The last three days have been very spring-like; it has been actually hot in the operating room. Today we finished our 90th
case since joining this outfit; which, you will agree, is not bad for 6 days work. I am ready now for a few days' lay-off,
to sleep up a bit and have a little relaxation.
Your letter telling of your feelings toward the Church I don't have with me, but I think I can remember well enough what
you said. Basically, it seems to me, you find merit for yourself in its activity on two counts. First, and less important,
is the humanitarian aspect. The various denominational churches are all more or less on the side of peace, of tolerance, of
charity toward others, of unselfishness. Many do great deeds in the actual dispensing of practical and concrete humanitarianism.
These things you believe in and approve of, and to them you are glad to be a party. Secondly, and more important, you have
found in the Church a personal religious satisfaction; for you, it offers an acceptable interpretation between you and God.
And this is wonderful to have. If the yearnings of a man's soul, the awesome feeling of insignificance, the awareness
of greater divine powers than himself find satisfaction, or more rarely ecstatic fervor, in the services of any Church, that
man is fortunate indeed. And so, if you have found these things to be real for you, I am happy for you, and a bit jealous.
For myself, it has been different. On point number one, I am in hearty agreement. In general, the Churches have been a strong
force for good, particularly in recent years. One must remember that this has not always been true; nor is it universal today.
Think back on some of the events of history; think of the despotism of the Catholic Church throughout the Middle Ages. By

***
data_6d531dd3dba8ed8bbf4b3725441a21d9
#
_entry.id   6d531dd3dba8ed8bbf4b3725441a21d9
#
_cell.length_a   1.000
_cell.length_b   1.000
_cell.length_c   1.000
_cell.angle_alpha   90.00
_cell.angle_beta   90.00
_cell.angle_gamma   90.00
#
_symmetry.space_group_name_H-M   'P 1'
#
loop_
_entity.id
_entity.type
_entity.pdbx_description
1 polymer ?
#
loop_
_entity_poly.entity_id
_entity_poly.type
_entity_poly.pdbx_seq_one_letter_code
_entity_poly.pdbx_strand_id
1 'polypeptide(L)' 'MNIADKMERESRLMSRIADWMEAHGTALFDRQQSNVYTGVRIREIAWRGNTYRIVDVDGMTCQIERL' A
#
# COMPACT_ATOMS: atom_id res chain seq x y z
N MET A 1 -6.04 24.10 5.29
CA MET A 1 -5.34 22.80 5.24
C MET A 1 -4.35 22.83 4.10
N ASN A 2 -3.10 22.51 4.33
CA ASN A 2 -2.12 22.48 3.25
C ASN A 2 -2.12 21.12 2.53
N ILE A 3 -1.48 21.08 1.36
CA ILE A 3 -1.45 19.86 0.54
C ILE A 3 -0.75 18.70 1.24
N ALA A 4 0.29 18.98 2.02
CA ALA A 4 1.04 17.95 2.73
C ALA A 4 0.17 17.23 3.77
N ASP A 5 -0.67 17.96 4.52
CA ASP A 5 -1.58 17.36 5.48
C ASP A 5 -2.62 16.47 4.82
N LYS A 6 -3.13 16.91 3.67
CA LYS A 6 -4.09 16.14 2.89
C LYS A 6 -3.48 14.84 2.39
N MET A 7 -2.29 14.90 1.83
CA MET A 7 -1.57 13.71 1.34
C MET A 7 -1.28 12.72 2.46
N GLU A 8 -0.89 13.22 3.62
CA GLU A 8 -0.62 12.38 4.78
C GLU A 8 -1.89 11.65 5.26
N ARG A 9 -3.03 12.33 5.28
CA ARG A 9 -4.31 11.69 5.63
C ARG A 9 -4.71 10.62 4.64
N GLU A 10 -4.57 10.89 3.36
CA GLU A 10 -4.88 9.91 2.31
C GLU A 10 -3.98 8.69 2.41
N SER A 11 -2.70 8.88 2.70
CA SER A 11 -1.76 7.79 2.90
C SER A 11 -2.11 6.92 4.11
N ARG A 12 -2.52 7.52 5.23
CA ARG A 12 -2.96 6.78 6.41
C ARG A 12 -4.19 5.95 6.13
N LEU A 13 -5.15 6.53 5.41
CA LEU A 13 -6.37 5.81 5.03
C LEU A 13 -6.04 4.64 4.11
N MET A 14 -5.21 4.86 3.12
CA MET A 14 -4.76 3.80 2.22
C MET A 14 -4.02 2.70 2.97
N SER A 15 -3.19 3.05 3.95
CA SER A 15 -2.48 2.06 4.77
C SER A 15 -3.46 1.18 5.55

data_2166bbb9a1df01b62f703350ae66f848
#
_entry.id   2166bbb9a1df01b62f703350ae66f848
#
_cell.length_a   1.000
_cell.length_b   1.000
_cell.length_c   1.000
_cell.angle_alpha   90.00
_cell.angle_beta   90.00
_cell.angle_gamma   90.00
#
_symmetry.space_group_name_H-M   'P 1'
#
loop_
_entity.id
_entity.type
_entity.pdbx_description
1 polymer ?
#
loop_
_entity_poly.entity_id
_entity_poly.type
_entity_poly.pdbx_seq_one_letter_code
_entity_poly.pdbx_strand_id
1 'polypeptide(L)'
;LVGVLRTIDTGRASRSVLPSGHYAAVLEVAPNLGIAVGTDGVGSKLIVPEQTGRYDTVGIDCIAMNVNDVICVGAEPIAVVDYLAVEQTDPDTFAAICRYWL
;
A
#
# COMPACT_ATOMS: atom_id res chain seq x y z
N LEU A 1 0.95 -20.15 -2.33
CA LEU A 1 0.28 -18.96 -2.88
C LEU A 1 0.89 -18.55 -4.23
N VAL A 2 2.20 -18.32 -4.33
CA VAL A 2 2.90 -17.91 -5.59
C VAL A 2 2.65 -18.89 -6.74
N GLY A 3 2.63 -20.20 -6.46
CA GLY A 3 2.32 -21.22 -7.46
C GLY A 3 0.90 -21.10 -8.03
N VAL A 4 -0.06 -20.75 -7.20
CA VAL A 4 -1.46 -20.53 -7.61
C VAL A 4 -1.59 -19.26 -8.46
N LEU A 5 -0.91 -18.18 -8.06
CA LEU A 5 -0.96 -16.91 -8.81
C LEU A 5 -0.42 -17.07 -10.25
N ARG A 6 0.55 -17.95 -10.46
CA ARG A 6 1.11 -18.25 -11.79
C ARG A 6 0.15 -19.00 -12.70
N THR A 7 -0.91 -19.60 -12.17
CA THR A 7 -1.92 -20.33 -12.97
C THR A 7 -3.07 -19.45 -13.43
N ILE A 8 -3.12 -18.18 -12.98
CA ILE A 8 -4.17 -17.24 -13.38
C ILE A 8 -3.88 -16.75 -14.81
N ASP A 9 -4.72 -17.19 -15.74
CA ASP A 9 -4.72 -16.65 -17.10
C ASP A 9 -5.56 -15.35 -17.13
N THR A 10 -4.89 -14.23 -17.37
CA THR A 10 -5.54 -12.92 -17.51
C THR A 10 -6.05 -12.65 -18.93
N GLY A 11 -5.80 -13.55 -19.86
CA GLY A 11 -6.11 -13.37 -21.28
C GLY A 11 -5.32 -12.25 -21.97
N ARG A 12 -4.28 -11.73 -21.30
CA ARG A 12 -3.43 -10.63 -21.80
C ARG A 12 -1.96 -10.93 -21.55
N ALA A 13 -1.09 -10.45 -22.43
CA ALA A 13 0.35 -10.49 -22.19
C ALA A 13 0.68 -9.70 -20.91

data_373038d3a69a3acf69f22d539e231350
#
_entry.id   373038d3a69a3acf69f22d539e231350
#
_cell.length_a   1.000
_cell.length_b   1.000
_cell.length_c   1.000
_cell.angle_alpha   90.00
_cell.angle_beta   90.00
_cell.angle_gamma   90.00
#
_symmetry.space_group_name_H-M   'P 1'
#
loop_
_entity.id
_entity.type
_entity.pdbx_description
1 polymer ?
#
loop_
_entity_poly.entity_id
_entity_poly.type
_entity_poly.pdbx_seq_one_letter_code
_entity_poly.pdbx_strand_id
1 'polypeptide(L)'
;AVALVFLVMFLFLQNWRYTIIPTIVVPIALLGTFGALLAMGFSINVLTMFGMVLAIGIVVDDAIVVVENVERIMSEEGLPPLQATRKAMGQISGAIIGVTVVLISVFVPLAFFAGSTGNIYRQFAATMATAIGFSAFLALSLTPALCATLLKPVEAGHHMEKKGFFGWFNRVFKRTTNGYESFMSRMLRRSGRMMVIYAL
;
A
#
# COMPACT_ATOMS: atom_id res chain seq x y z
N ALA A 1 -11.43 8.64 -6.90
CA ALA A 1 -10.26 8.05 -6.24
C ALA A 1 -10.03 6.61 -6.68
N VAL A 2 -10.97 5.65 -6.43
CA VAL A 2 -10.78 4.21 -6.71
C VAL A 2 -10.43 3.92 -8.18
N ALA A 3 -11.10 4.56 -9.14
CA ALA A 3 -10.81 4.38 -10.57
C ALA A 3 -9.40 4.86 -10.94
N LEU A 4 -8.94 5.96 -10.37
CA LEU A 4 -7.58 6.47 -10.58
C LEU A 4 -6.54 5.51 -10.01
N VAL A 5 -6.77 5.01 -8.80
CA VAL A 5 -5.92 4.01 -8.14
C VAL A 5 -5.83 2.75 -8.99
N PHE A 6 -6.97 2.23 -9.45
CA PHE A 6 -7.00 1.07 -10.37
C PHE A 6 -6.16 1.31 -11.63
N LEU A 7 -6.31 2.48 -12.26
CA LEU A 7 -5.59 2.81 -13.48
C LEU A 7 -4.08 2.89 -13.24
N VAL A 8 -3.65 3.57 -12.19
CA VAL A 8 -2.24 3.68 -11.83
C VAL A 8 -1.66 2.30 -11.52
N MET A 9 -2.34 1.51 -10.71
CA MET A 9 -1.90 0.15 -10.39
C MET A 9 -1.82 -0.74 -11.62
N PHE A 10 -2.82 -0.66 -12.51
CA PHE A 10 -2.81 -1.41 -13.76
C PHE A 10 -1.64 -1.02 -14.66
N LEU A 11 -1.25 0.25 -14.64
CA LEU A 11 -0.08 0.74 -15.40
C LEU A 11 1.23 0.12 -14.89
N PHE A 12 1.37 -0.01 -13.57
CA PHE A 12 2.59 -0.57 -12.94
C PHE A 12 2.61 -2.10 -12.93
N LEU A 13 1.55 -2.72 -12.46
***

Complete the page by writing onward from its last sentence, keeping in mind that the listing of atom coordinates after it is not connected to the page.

assuming a monopoly on education, they imposed the dark blanket of spiritual and physical serfdom on all of Europe for 1000
years. The "Dark Ages" might be called the "Age of Catholicism" - when heretics and witches were tortured
and burned, when men's minds and souls were imprisoned in the chains of inflexible dogma, when only the clergy and their
secular counterpart, the nobility, had shares in the world's goods. Think of the fury and inhumanity of the Religious
Wars, which razed Europe for a hundred years. Think of the intolerance and persecution in the Protestant Church which led
to the founding of America as a refuge of the spiritually repressed. Think of the secular history of the Medici's; of
the Spanish Church, Inquisition to Mission; of the Protestant Militants in our own country (Ku Klux, etc.); even of the present
situation in the region of Quebec, where disease, illiteracy, and poverty surround the tremendous Cathedral and all it stands
for. No, the history of the Church is often pretty sordid reading. But, there is much on the good side. As the Churches have
lost their secular power, they have had to rely more and more on the practice of the Christian humanity they preach. It is
this practice which you find it good to be part of, and with which I too am strongly in accord.
As for point number two, I am at a loss. I find no particular relation between the Church formalities, and a religious approach